5. As the unemployment rate has quadrupled in quick order to over 12.5% and will probably continue to rise to 14% next year, the signs of stress are already showing. Last month, 423,629 people were on the Live Register because they had lost their jobs or were now working part time only, up from the 240,217 people signing on a year earlier. Goodbody Stockbrokers chief economist Dermot O'Leary said that the policy of forbearance between the banks and troubled borrowers showed in the "dramatic" lengthening in average mortgage from seven to 10 years in just over a year.
Mortgage borrowers, even those who have not lost their jobs, have needed to reduce their monthly mortgage payments by lengthening the repayment terms of their loans. The figure that shows the absolute stress of unemployment is the big rise in the number of people who have been forced to turn to the mortgage-interest supplement to meet their monthly mortgage payments. The Department of Social and Family Affairs said that by the end of September, 14,100 people were in receipt of the mortgage assistance – amounting to an average weekly payment of €81.40. The figures suggest that an additional 250 people a month need the supplement to keep paying the banks the interest-only part of the mortgage payment. Only 4,111 people needed the supplement at the end of 2007.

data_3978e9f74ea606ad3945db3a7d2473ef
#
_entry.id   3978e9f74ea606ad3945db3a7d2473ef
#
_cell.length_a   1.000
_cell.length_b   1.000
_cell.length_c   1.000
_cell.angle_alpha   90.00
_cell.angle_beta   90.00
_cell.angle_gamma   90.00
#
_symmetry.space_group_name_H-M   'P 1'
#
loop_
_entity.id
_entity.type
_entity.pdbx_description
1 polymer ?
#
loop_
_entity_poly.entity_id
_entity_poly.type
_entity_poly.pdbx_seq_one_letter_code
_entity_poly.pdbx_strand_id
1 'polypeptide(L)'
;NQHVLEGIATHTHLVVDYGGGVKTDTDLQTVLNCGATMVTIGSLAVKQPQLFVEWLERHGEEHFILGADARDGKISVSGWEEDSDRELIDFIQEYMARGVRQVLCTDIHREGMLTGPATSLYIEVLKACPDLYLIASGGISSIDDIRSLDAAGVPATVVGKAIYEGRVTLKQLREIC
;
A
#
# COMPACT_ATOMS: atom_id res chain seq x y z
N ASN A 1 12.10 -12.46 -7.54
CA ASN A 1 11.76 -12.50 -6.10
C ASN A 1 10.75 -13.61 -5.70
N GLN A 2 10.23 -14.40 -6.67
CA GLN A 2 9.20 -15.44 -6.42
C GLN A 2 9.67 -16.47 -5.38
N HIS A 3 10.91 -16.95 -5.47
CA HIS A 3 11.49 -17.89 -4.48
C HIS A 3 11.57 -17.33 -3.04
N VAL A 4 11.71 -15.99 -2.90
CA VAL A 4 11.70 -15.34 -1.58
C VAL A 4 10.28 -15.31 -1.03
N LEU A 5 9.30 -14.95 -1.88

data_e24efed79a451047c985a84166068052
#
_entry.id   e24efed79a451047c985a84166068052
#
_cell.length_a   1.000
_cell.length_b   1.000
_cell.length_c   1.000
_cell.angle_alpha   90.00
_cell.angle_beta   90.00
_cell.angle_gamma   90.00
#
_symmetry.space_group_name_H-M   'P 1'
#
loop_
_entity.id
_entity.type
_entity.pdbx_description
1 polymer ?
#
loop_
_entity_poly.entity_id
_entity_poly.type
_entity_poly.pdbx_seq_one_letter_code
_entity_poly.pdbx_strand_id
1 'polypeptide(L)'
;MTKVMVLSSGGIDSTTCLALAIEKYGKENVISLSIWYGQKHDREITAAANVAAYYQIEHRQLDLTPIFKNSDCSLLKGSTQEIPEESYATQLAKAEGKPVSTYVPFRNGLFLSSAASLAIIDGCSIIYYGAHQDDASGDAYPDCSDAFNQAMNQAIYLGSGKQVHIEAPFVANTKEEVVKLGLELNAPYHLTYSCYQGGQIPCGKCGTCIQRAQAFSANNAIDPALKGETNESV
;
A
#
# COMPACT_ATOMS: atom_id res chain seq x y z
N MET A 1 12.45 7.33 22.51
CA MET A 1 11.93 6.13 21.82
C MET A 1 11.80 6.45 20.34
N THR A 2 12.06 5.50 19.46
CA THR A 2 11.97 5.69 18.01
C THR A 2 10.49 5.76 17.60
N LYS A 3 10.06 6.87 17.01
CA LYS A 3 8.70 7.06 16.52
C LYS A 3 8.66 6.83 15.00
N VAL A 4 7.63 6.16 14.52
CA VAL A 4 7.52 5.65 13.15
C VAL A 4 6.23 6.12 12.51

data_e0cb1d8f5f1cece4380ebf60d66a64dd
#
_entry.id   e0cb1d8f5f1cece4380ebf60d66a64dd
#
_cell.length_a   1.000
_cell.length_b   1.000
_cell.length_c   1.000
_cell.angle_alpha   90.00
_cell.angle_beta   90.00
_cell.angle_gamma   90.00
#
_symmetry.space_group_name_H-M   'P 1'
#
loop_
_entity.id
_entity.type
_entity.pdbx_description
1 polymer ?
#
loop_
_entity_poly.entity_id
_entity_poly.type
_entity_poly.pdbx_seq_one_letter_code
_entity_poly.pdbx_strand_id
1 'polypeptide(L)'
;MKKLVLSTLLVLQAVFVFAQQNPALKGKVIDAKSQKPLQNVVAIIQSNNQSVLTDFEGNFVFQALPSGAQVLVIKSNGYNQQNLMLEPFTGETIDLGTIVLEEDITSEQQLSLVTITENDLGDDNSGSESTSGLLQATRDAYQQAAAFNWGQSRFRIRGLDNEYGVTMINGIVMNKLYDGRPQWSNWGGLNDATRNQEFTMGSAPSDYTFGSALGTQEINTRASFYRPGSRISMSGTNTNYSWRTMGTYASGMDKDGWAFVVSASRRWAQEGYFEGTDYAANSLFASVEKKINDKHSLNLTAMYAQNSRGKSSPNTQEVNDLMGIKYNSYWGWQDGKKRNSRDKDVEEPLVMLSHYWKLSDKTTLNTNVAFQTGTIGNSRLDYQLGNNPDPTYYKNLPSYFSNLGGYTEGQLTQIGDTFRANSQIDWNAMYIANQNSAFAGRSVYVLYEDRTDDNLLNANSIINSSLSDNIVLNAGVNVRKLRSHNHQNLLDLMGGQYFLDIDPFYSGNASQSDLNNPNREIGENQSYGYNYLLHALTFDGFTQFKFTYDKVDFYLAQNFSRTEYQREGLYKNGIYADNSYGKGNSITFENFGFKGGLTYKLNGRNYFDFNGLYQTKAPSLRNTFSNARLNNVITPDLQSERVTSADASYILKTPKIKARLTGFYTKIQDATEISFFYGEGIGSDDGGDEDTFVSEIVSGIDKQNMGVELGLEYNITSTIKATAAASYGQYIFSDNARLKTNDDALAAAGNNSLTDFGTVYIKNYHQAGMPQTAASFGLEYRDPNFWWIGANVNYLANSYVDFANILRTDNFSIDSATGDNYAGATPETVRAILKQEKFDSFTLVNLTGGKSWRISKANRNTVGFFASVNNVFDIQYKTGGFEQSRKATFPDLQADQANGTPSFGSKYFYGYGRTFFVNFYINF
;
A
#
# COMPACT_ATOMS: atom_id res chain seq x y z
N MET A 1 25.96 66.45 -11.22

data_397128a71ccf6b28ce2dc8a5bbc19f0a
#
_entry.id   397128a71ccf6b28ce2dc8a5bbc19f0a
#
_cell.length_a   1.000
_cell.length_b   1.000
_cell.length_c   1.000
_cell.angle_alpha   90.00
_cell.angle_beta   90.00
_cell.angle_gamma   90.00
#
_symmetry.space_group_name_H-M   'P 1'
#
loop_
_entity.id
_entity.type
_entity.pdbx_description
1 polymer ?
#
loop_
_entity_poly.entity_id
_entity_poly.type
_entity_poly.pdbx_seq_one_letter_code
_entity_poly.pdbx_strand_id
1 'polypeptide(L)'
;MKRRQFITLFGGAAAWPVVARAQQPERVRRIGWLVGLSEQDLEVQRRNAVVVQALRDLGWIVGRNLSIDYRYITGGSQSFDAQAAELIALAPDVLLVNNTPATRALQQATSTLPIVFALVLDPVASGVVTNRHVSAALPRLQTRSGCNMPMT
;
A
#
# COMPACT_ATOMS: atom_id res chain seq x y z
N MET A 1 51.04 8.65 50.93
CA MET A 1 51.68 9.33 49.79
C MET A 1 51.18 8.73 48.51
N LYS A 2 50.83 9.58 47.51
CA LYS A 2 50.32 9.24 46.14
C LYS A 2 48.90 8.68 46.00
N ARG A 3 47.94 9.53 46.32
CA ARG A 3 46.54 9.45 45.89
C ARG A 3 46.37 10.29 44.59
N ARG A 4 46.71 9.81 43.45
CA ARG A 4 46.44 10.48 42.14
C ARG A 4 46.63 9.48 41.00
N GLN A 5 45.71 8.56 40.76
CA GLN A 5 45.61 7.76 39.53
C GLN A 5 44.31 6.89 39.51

6. The ESRI and other analysts estimate that construction and retail have suffered the largest job shake out. Homeowners losing their jobs in these industries will probably be facing the biggest struggle to pay their mortgages. The CML in Britain said that in the 1990s, the largest proportion of people falling deepest into negative equity were first-time buyers. In Ireland, it is a good bet that young first-time buyers working in construction or retail face the highest risk of struggling to meet mortgage payments, if their income drops significantly.
7. The Irish banks have about €150bn in their home-loan books. But Fitch's Matthew Taylor says calculating the hit Irish banks will take from defaulting mortgage payers is "the real difficult" figure to forecast. About a fifth of all impaired mortgage loans on which a payment has not been made for 90 days will go bad. "I would expect the provisions for residential loan books to increase but we do not have a figure," he said. Sebastian Orsi, banking analyst at Merrion Stockbrokers, said that the "relatively small" mortgage provisions will rise to about 1% of the overall loan books.